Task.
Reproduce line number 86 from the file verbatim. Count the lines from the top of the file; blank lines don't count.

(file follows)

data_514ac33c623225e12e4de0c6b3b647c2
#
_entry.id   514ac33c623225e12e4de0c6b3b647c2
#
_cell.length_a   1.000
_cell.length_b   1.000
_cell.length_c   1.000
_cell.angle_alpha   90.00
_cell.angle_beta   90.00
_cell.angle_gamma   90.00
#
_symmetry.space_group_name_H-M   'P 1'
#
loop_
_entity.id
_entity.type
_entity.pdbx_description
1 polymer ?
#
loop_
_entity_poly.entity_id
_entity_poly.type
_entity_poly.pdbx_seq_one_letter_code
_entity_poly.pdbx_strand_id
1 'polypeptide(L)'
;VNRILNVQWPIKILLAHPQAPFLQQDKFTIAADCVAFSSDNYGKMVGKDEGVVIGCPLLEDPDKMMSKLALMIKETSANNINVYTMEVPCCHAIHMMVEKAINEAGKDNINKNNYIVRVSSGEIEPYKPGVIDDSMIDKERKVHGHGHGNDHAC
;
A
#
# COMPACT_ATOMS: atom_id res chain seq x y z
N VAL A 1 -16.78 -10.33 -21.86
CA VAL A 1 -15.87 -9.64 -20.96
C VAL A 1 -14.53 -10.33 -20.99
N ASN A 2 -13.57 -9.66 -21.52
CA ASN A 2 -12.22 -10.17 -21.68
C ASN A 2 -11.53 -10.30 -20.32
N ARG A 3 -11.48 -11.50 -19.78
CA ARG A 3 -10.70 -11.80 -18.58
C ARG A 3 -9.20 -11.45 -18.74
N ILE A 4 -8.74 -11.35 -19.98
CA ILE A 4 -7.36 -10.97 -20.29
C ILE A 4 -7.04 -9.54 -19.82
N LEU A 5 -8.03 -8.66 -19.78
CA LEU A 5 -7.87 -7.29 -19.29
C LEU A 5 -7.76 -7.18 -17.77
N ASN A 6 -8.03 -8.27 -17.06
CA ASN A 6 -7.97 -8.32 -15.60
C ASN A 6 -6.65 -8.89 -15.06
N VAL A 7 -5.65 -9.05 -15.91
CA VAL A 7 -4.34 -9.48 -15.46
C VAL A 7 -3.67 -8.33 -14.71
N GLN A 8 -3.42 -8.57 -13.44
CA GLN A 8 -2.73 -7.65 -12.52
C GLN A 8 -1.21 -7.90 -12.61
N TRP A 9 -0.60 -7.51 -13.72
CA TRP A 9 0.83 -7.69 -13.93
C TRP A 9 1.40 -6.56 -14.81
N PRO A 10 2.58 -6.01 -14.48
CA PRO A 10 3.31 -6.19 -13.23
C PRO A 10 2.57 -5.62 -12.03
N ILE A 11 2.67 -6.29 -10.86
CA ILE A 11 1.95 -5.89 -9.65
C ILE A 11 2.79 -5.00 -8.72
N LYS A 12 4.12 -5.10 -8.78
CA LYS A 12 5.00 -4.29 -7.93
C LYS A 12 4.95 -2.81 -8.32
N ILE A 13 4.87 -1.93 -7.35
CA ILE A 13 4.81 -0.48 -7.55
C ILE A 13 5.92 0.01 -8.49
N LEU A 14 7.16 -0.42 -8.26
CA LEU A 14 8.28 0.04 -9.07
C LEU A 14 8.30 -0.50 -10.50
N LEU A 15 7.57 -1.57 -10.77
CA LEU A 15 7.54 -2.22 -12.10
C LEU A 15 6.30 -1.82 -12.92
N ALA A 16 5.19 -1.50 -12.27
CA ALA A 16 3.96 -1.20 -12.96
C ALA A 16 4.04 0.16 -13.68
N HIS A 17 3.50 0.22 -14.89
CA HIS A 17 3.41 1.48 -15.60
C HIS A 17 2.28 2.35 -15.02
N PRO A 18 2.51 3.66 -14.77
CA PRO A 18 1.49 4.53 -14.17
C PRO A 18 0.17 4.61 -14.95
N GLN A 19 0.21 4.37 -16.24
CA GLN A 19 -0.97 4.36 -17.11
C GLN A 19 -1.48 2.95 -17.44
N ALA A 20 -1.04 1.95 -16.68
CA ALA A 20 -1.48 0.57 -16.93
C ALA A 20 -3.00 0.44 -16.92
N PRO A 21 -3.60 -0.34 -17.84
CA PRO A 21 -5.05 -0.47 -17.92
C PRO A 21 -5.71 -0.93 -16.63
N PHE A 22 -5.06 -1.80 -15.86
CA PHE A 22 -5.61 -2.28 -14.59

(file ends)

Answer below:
CA GLN A 19 -0.97 4.36 -17.11